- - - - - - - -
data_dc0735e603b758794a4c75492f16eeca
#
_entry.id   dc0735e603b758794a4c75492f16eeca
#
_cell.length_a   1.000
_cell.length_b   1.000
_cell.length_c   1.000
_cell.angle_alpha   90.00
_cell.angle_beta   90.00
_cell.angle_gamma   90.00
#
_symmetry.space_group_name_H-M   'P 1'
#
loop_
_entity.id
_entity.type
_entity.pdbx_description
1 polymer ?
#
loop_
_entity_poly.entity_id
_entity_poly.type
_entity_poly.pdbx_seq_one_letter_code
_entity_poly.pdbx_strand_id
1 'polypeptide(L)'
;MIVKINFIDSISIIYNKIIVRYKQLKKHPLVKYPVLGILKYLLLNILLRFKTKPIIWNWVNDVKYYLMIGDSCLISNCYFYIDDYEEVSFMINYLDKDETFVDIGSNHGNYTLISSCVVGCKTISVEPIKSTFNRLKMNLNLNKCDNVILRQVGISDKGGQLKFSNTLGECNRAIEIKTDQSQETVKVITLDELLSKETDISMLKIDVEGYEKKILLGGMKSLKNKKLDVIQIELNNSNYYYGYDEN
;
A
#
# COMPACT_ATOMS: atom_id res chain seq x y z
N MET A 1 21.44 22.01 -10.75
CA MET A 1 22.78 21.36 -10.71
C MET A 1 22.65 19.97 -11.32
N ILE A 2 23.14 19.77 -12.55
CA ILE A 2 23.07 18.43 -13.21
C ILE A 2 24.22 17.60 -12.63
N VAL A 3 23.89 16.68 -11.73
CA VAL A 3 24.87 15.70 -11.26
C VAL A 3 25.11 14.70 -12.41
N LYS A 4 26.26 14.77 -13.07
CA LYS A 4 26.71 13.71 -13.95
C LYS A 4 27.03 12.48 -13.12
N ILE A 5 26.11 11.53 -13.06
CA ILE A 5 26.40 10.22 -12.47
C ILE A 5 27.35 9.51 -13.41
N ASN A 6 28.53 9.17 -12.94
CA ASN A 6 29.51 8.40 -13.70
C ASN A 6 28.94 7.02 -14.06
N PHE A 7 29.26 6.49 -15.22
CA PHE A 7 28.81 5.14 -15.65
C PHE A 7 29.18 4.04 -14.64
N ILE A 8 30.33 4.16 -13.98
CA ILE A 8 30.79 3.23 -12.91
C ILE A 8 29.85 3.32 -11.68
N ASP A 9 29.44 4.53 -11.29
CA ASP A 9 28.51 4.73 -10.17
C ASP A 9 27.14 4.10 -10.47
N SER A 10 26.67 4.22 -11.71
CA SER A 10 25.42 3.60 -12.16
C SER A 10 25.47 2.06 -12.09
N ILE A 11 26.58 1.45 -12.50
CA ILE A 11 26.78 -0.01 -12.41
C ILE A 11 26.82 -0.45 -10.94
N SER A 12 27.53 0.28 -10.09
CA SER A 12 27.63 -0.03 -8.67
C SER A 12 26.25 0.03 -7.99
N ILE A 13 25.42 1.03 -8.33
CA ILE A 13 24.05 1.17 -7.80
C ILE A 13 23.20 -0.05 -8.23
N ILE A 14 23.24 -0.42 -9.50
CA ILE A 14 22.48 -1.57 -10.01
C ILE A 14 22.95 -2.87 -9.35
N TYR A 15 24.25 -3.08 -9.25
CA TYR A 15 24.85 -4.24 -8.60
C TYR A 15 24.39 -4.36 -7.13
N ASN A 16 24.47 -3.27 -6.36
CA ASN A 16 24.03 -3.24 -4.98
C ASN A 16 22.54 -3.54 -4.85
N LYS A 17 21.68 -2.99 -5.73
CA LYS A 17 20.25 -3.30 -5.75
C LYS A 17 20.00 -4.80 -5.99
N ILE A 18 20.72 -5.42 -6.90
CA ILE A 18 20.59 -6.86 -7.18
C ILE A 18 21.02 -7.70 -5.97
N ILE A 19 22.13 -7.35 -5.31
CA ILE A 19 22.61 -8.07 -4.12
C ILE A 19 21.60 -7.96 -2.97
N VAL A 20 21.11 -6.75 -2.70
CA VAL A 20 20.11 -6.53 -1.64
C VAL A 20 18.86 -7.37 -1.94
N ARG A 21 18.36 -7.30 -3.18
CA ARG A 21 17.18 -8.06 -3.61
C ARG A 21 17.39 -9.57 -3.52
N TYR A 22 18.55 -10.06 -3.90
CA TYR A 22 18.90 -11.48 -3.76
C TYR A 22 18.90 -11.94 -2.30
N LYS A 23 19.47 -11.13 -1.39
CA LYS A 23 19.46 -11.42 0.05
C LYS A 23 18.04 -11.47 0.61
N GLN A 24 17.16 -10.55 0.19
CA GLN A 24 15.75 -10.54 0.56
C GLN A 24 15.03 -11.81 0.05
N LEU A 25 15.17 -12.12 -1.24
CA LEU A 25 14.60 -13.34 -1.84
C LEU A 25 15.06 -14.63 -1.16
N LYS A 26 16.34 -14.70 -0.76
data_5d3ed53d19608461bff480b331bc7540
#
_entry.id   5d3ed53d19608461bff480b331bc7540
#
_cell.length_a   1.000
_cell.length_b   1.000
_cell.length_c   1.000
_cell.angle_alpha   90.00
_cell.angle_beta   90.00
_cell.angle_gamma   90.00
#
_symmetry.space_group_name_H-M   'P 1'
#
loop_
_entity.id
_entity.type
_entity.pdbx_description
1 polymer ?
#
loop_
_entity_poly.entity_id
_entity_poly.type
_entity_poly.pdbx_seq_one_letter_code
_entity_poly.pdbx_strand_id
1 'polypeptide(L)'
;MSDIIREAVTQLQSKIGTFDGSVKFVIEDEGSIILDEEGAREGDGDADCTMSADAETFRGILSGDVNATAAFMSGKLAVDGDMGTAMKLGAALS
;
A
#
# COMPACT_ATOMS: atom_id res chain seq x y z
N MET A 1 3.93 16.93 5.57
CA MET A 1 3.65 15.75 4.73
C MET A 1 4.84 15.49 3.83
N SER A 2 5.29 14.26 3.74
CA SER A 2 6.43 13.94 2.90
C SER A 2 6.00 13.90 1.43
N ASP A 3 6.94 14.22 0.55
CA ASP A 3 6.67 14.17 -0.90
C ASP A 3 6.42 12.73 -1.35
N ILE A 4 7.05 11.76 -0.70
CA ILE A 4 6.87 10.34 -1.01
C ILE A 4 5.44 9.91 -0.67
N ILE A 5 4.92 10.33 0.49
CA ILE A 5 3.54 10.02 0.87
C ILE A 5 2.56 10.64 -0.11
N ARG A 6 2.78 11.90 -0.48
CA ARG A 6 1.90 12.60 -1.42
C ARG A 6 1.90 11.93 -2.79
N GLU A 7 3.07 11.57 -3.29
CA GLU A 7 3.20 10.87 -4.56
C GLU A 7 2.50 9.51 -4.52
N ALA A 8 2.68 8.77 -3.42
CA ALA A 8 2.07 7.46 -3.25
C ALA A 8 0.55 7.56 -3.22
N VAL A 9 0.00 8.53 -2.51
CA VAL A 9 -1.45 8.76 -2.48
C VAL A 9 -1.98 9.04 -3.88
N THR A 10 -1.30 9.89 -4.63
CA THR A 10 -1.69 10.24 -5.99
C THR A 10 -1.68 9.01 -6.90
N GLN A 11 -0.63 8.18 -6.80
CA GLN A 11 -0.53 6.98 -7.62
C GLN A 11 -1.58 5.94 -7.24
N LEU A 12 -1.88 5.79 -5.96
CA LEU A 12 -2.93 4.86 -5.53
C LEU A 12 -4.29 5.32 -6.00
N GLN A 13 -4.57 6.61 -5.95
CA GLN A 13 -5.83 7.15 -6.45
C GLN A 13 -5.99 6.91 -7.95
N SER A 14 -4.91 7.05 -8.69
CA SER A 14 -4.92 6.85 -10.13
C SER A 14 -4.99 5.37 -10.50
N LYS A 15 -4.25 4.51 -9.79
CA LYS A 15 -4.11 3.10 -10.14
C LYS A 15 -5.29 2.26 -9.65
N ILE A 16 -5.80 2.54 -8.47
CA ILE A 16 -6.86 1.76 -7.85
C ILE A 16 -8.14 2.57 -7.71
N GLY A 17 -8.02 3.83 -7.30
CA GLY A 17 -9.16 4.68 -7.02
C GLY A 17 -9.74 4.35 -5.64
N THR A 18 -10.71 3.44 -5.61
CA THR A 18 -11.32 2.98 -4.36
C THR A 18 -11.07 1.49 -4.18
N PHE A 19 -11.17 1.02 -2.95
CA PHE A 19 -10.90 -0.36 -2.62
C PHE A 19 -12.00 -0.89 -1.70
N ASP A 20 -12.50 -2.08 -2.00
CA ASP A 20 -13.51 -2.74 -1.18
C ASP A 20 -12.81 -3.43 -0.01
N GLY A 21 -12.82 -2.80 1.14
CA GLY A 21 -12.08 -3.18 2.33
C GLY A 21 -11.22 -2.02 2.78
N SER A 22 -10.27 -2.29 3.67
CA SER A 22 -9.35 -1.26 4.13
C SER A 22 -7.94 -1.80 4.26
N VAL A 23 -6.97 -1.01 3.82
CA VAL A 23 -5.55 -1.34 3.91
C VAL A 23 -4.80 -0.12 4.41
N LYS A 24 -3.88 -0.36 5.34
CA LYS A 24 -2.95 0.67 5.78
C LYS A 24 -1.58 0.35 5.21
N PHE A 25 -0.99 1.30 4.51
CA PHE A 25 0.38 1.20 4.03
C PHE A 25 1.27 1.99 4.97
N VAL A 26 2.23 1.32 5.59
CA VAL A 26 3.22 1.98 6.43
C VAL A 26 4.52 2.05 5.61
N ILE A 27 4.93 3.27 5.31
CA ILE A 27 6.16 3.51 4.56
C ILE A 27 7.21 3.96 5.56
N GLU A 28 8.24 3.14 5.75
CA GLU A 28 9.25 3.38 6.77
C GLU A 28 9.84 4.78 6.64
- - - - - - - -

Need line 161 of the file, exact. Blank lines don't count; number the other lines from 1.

N VAL A 9 0.00 8.53 -2.51